Guitar, fuzz, and thundering drums steam forward as electricity gathers building the storm that is “Backlash”, the opening track of Stone Garden by Kikagaku Moyo. It’s a force of metal and electrical nature filled with distorted guitar riffs that pull at the strings of your sanity. With the song, the band not only captures your attention, but also an intensity that demands respect.
Stone Garden started in a basement studio in Prague with a nearly continuous session over several days and nights. And it’s easy to see the Czech capital’s metallic presence here. After all, the city is noted for its fierce club scene, one in particular, Cross Club, known for being built out of car parts. However, it is also a city known for its opera, art, castle, and general high-society/art. And much like the city where Stone Garden began, there is a melange of sounds to be found on the record.
As soon as the “Backlash” created storm passes, we are met with a clear day on “Nobakitani”. Dew drops trickle down flower stems, and we turn to look across the psychedelic landscape in front of us. Psychedelia has always been at the heart of Kikagaku Moyo and the band digs deep into its roots. Sounds reminiscent of Quilt’s first record and The Beatles blossom, and a sitar breaks through.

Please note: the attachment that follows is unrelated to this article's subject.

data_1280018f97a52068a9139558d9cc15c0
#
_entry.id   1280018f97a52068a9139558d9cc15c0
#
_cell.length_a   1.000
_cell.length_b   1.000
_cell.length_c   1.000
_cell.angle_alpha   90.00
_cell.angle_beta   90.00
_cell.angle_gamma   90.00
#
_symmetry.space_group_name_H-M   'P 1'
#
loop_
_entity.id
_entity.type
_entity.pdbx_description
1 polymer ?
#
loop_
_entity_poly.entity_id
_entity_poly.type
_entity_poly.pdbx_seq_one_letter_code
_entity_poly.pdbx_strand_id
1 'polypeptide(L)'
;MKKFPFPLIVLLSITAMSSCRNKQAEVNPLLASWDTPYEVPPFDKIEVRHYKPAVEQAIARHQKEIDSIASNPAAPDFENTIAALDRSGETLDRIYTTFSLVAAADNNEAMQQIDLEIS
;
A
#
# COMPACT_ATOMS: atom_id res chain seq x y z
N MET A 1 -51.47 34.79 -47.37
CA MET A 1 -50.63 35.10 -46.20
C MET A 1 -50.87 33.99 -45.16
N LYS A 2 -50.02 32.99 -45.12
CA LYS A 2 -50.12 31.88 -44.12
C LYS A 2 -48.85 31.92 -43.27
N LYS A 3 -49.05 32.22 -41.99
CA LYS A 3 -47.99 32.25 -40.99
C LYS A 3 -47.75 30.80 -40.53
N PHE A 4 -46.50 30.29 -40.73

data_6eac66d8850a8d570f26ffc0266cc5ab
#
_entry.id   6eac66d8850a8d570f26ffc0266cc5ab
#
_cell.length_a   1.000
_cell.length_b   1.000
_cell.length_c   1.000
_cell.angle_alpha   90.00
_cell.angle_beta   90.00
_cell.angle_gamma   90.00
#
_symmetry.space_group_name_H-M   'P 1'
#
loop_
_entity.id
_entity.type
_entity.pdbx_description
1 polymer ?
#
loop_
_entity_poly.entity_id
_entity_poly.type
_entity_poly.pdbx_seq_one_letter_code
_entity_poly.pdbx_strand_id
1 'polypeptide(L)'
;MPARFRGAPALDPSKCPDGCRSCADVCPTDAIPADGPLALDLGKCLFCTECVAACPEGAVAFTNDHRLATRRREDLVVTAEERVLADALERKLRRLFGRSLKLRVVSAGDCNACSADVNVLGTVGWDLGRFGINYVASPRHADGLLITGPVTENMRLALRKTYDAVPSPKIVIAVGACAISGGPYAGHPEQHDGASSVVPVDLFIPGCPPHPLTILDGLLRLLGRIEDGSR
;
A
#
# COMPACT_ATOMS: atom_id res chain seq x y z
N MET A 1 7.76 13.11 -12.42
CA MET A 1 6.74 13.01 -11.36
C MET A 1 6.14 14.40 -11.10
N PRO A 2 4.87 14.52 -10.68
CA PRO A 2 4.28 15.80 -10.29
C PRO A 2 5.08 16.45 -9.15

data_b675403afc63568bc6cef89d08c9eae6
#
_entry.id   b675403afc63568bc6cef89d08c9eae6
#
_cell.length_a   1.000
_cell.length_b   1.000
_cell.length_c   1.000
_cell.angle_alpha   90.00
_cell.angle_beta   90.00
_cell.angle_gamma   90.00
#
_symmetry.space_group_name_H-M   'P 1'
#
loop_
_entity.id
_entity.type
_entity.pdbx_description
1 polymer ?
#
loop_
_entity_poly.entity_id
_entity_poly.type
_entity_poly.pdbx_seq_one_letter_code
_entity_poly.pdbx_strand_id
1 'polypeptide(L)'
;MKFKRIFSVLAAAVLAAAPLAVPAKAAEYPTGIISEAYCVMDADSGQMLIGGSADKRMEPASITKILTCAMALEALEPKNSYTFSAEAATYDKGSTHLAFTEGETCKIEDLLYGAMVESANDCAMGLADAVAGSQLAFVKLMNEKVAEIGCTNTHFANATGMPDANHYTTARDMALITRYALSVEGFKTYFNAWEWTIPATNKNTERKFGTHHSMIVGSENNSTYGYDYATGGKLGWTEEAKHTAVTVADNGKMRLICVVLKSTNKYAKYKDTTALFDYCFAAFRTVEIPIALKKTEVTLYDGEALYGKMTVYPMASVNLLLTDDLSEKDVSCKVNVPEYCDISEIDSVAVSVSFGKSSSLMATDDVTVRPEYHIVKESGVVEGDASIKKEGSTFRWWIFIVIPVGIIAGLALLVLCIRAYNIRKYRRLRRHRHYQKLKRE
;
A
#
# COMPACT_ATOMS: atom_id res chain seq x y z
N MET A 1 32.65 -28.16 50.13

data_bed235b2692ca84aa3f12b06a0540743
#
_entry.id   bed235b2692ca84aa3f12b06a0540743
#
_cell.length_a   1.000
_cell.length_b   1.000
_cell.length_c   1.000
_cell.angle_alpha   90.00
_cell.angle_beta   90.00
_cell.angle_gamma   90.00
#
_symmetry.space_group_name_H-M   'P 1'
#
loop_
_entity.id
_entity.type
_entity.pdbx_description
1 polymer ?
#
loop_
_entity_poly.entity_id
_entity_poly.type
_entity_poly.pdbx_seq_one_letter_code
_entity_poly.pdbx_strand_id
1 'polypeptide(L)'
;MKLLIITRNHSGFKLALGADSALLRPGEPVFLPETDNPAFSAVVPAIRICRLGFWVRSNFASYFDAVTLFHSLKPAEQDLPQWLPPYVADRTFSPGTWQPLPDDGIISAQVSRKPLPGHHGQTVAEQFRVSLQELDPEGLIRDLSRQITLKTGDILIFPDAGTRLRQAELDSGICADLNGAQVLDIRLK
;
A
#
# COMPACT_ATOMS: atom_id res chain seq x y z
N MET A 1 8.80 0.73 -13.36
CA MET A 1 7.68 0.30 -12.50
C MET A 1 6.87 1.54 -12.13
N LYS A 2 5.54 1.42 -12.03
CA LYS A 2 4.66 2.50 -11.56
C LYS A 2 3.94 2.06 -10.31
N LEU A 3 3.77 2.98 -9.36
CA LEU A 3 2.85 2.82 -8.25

It’s important to remember that Kikagaku Moyo have a ‘classically’ trained sitar player. It will help remind you that there is something weighty behind the storm, which returns in a slightly more spacey way on “Trilobites”. The sounds are equally as infectious as previous tracks, but it’s hear when the album truly begins to grab ahold, the sounds all growing together, and the theme becoming fully present.
Psychedelia often struggles from a lack of connectivity between pieces or even more so from a long form of sound becoming a blob, never doing much to define its space. At just under 32 minutes, Stone Garden doesn’t go on too long, getting lost while meditating on itself, rather it uses it short run time to cut out its space, which is most similar to the path of a hurricane.
There is force and beauty to be found in Kikagaku Moyo’s new record. While the ground does shake at times, and listeners are left with a surreal sound, there is also beauty throughout and at the end. Closer “Floating Leaf” can see the destruction that has been left in the wake of the storm, but it also has a beauty to it, a freshness, and like “Nobakitani” water cascades down in clear air.
Stone Garden is a hurricane of a record, uplifting roofs and roots as it moves methodically forward. Yet there is beauty to be found in the storm, both during and after, and what stands in the wake is truly strong.
For it’s torrential downpour and high wind speed we give Stone Garden by Kikagaku 4 out of 5 on the Saffir-Simpson Hurricane Wind Scale.
HURRY – LISTEN – KIKAGAKU MOYO